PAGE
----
Barack Obama's campaign to become the Democratic candidate for US president received a major lift with the coveted backing of Senator Edward Kennedy.
The seal of approval from the patriarch of one of America's most prominent political dynasties could give fresh momentum to Mr Obama, analysts say.
The elder statesman made his endorsement public at a rally in Washington with the Illinois senator.
Mr Kennedy has reportedly been unhappy with the tone of the Clinton campaign.
The last surviving brother of assassinated President John F Kennedy, Senator Kennedy is now expected to campaign with his son, congressman Patrick Kennedy of Rhode Island, for the man who would be the first US black president.
In a prepared statement on Monday, Edward Kennedy praised Mr Obama as a "man with extraordinary gifts of leadership and character", adding: "I feel change in the air."
Nobel laureate African-American author Toni Morrison, who once dubbed Bill Clinton the "first black president", also endorsed Mr Obama on Monday.
Mr Obama, 46, decisively beat his rival, Senator Hillary Clinton, in South Carolina's party nomination battle on Saturday, after Mrs Clinton won in New Hampshire and Nevada.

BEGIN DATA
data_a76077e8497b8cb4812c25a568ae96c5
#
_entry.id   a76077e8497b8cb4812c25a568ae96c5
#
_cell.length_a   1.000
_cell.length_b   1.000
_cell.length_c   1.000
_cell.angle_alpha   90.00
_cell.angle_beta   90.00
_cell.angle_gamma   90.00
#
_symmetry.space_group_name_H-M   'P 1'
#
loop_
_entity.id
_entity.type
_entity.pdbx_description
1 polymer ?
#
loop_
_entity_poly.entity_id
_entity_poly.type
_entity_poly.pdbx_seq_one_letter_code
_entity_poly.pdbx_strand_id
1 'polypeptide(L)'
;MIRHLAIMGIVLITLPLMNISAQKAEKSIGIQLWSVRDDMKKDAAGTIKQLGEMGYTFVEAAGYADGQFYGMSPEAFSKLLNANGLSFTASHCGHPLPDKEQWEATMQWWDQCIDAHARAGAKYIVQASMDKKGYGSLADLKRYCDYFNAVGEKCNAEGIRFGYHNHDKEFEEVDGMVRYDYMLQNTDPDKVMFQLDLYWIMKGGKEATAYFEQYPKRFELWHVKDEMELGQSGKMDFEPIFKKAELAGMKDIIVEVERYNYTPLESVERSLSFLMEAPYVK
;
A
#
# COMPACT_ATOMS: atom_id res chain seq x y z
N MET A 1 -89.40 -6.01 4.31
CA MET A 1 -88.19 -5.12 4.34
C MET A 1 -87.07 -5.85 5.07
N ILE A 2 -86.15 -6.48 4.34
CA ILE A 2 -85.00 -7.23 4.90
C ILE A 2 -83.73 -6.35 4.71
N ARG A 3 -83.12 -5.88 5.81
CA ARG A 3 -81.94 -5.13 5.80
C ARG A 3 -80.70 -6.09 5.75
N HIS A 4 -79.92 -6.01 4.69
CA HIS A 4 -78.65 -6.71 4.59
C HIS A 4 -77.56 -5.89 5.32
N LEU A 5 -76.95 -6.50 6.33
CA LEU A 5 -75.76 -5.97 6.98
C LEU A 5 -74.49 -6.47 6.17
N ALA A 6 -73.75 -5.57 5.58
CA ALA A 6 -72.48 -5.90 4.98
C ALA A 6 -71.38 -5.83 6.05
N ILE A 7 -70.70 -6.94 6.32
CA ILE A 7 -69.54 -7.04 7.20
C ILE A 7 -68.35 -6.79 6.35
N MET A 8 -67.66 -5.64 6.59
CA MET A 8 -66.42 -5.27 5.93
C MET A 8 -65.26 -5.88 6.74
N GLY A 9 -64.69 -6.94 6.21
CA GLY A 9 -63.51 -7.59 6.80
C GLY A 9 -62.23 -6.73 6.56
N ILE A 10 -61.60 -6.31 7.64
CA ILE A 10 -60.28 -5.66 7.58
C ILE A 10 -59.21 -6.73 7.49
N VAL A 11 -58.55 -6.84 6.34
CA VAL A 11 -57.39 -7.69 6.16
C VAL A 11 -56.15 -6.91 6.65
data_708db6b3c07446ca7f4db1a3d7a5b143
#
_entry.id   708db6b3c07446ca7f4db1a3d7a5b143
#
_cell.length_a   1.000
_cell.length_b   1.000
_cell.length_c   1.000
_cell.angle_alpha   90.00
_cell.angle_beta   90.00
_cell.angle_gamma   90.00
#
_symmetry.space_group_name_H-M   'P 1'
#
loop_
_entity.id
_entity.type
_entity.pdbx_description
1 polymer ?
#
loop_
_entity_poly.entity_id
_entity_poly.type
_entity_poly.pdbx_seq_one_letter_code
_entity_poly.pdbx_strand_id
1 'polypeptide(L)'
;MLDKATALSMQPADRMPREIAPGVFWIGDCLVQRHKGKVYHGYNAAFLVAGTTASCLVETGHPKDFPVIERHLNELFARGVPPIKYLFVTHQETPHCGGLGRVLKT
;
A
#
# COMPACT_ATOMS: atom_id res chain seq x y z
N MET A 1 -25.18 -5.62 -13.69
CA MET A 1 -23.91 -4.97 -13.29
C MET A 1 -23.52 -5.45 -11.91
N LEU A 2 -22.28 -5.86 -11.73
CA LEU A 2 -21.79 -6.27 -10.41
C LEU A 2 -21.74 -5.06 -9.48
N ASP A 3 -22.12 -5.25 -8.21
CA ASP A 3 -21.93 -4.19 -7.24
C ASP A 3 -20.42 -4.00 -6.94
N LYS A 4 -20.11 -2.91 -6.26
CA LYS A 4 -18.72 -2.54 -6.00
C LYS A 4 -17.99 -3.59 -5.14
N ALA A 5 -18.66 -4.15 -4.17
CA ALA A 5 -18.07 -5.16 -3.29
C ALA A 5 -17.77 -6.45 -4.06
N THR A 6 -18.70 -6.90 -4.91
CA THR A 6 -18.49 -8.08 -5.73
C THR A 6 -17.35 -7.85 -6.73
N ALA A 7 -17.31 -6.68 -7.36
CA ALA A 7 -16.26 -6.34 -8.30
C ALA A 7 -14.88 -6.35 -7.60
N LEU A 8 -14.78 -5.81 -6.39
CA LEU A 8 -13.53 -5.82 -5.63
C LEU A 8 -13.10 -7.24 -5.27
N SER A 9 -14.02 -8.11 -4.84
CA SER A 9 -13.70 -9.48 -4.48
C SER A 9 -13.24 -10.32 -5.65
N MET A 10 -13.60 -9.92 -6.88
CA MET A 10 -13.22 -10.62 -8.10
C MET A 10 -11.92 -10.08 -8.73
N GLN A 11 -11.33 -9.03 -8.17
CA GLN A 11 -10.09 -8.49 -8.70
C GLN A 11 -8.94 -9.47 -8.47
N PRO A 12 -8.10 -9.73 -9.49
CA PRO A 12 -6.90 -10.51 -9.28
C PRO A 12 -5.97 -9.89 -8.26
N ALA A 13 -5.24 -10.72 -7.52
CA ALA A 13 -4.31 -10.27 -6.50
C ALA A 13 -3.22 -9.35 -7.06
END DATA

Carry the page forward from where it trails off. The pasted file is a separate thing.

Analysts say Mr Kennedy's backing appears linked to criticism that ex-President Clinton's campaigning on behalf of his wife in South Carolina may have been overly aggressive.
Mr Kennedy and Mr Clinton had a heated telephone exchange earlier this month, according to Monday's New York Times.
The Massachusetts politician reportedly accused Mr Clinton of injecting race into the campaign and complained over what he considered to be misleading statements by Mr Clinton about Mr Obama.
The BBC's Vincent Dowd in Washington says Mr Obama has been hoping for some time for the endorsement of the 75- year-old but Mrs Clinton's camp has been lobbying for Mr Kennedy to at least remain neutral.
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After news of Mr Kennedy's backing for Mr Obama broke, the Clinton camp distributed a statement from Kathleen Kennedy Townsend, the daughter of Robert F Kennedy.
The former Maryland lieutenant governor pledged her support to Mrs Clinton.
Democratic sources told Monday's Washington Post that Edward Kennedy had been seriously considering backing Mr Obama since he won Iowa's caucuses on 3 January.
Mr Obama beat Mrs Clinton in the weekend's South Carolina primary election by 55% to 27%, with John Edwards third on 18%.
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In the tally of primary and caucus contests so far, the two Democratic front-runners have each won a brace - Mr Obama at Iowa and South Carolina, while Mrs Clinton triumphed in New Hampshire and Nevada.
Analysts say the contest could extend beyond Super Tuesday next week, when two dozen states hold primary elections.